Thurifer comes out of lockdown

 

One of the modern tropes that I do not understand, among many, is “my truth”. What does that mean? Does it mean perception? Opinion? Outlook? Interpretation of events? And why should I believe your truth if it is patently false? It may be the result of misunderstanding or bias on your part, a sense of misplaced grievance, or wilful distortion, or a refusal to accept that you might be wrong? How can anyone even begin to engage with such an absurd assertion? “What is truth?” said jesting Pilate but did not wait for an answer.

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This is the month when all the restrictions to which we have been subjected and to which we have adhered – well, some have adhered – are likely to be lifted. This is being written in early May so, given the history of last year’s lamentable track record of government prognostications, over promising and under delivering, but ultimately redeemed by the vaccination exercise, we may be exactly where we were before. The pandemic has irreversibly seeped into our consciousness and memory. After years of over indulgence and under achievement, after fifteen months of near isolation, the words “Would you like to go for a walk?” are anathema. Although perfectly content to walk from point to point, from house to shops, around galleries, museums, stately homes, a walk has to have some destination and some purpose, just to walk does not inspire me. During lockdown, however, I did go out to take exercise a few times and walked around my leafy suburb to admire the varied architecture and explore side streets, crescents and cul-de-sacs that were not my usual routes. That gave me some sense of a purpose. Fortunately, I live in a suburb full of architectural interest, an environment where the air is perfumed with hints of autumnal decomposition or spring growth and entitlement, but there was only a limited number of routes and they just about saw me through the first two lockdowns but by the third I had seen several times most of the interesting features that there were to be seen and in the cold and damp the appeal, such as it was, weakened and quietly expired. I gave free rein to my inner idleness.

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I was invited to a diocesan “webinar”. I declined.

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My first al fresco restaurant lunch for over six months confinement in my leafy suburb was shared with celebrity chef Hugh Fearnley-Whittingstall. Admittedly, he was several tables away. Our table was episcopally graced and signalled a return to the social whirl. Invitations to a free-loading lunch are welcome.

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One of the successes of the irksome lockdown was online liturgy. Given constraints and the technical wizardry involved I dipped into some excellent offerings. I decided, however, that for Sundays and Holy Days I would stick with one church. I doff my biretta with much gratitude to S. Mary’s, Bourne Street. It was not the same as being there but it was beautifully executed, even with the odd technical hitch, and too few sightings of the Vicar’s dog, Sam.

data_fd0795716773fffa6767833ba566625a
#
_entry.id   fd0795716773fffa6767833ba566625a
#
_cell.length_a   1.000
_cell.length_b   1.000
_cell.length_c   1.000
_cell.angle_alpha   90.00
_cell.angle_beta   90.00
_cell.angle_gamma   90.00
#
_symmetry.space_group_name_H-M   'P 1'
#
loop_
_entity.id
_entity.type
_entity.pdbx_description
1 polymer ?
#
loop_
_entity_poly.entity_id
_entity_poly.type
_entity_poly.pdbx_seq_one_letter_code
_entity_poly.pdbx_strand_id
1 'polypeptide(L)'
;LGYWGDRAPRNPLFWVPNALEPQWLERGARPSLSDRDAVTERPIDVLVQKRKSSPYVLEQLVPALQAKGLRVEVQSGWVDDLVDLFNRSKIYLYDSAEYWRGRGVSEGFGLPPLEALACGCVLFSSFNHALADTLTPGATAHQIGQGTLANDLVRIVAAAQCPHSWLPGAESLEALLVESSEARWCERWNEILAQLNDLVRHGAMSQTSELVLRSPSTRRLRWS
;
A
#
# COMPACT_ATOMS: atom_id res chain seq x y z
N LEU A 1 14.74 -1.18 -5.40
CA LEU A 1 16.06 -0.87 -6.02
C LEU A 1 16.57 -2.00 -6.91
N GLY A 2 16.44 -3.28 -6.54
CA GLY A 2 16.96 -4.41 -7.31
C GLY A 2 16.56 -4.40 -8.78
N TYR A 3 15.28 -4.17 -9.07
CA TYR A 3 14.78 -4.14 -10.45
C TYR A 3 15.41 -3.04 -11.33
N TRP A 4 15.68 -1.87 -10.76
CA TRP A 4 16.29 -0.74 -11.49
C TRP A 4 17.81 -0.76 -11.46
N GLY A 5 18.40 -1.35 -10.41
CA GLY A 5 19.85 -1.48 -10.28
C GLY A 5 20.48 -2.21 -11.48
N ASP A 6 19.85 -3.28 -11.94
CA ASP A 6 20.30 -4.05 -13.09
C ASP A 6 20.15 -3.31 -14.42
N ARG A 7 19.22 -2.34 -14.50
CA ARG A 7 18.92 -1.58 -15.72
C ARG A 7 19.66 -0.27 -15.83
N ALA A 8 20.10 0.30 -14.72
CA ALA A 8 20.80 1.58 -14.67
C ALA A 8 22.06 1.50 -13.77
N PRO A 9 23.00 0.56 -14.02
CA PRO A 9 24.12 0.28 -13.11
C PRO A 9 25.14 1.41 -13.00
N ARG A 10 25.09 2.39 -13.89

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14 August 1925: “I finished reading Casanova’s memoirs today. They are absorbing and yet … they are dull enough in themselves. A thousand pages of adventures of loving every woman who would let him – of raping nuns and seducing servant girls and cheating friends and generally being a cad. Anyone’s life – anyone in ‘our world’ I mean – would be more illuminating if candidly revealed?? But would it?” There are 951 pages in the first volume of Henry “Chips” Channon’s diaries with two more to come. A much shorter volume, a heavily redacted and expurgated edition of the diaries was published in 1967 edited by Robert Rhodes James. Simon Heffer is the exemplary editor for the current publications and his many footnotes while necessarily concise, convey all that is necessary for context and biography and sprinkled with deadpan wit. Universally inaccurate ages are corrected with lapidary regularity. Whether or not Channon originally intended them for publication, by his death he left instructions that they ought not to be published until 60 years after his death. He died in 1958. The best and most unbuttoned diarists tend to be of the second or, in Channon’s case, third rank of whatever profession they follow. Channon was an inveterate socialite of private income with connections in every social stratum. From kings to commoners. He also had the good fortune of being so often in the right place at the right time. He was often on the wrong side of history as his social and political world disintegrated. Unencumbered, mostly, by office or an eye to posthumous reputation made him a more acute chronicler. Malcolm Muggeridge’s review in The Observer of the original publication had it right, ”Grovellingly sycophantic and snobbish as only a well-heeled American nesting among the English upper classes can be, with a commonness that positively hurts at times. And yet – how sharp an eye! What neat malice! How, in their own fashion, well written and truthful and honest they are! … What a relief to turn to him after Sir Winston’s windy rhetoric, and all those leaden narratives by field-marshals, air-marshals and admirals.” Henry ‘Chips’ Channon, The Diaries 1918-38 Edited by Simon Heffer, published by Hutchinson £35. Given its heft and entertainment value, and the calories lost carrying it about the house, it is not eye-wateringly expensive.